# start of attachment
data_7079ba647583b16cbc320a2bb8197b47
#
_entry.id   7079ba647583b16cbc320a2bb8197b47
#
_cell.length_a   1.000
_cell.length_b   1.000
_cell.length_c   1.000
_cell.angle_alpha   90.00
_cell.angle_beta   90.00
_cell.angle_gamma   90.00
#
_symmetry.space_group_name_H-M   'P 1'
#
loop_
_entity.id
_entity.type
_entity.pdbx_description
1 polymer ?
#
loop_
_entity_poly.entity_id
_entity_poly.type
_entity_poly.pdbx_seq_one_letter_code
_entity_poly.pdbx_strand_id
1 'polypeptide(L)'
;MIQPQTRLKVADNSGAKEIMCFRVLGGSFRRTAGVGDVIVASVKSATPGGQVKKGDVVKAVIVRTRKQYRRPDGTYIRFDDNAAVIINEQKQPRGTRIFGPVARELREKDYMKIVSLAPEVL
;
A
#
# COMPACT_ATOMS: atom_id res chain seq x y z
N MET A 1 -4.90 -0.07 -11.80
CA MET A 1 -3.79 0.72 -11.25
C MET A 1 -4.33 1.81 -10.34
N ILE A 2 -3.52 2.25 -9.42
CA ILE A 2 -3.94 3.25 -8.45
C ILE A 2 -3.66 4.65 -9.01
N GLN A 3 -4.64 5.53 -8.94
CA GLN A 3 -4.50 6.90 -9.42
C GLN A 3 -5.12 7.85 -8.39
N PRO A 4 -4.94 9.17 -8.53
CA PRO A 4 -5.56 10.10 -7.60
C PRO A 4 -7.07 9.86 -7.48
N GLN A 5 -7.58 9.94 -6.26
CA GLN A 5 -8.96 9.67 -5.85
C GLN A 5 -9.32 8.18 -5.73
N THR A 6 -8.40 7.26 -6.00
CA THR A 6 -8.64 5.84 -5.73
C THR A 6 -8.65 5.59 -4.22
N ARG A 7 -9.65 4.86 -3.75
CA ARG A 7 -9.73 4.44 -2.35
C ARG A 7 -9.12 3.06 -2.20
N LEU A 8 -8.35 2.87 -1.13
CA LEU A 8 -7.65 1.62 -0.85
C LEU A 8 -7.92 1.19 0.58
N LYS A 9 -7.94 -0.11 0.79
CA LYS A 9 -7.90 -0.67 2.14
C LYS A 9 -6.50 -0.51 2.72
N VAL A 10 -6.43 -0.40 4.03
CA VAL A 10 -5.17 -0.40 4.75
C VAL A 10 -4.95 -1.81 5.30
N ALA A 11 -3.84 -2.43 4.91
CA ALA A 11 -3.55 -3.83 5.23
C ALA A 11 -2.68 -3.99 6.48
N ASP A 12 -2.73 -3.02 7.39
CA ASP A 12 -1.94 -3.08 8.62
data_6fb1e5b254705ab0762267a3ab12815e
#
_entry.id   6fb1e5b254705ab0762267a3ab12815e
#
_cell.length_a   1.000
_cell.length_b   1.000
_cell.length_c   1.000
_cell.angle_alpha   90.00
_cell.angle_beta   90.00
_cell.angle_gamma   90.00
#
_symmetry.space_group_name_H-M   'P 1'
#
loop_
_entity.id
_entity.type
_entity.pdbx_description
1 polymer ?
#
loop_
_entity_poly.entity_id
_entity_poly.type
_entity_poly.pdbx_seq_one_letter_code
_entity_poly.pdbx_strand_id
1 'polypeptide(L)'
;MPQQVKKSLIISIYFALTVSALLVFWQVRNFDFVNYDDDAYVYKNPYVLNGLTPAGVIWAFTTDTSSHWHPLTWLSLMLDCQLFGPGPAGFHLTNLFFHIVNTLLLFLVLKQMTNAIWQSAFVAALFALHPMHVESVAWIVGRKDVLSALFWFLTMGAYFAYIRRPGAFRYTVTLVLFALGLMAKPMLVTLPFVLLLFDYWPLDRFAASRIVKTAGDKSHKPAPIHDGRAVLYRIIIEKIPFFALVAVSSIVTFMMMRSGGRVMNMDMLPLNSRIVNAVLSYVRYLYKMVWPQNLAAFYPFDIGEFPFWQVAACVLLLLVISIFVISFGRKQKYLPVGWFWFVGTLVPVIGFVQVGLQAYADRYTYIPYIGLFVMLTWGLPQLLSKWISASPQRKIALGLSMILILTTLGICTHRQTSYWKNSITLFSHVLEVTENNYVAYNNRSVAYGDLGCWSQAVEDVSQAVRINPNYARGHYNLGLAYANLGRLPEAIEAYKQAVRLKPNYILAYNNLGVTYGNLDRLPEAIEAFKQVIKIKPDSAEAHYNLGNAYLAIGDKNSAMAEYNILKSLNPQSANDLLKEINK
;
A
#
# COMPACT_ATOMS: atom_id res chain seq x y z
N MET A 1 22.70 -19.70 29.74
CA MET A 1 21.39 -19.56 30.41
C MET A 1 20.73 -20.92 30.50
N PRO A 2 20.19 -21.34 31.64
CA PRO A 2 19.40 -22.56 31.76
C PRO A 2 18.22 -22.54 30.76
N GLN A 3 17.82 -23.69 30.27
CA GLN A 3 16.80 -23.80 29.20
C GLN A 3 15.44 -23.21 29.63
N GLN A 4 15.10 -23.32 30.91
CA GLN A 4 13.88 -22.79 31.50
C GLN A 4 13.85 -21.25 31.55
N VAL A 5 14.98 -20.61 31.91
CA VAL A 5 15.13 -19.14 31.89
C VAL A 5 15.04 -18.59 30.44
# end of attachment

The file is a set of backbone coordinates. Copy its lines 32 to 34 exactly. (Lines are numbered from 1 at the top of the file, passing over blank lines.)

CA MET A 1 -3.79 0.72 -11.25
C MET A 1 -4.33 1.81 -10.34
N ILE A 2 -3.52 2.25 -9.42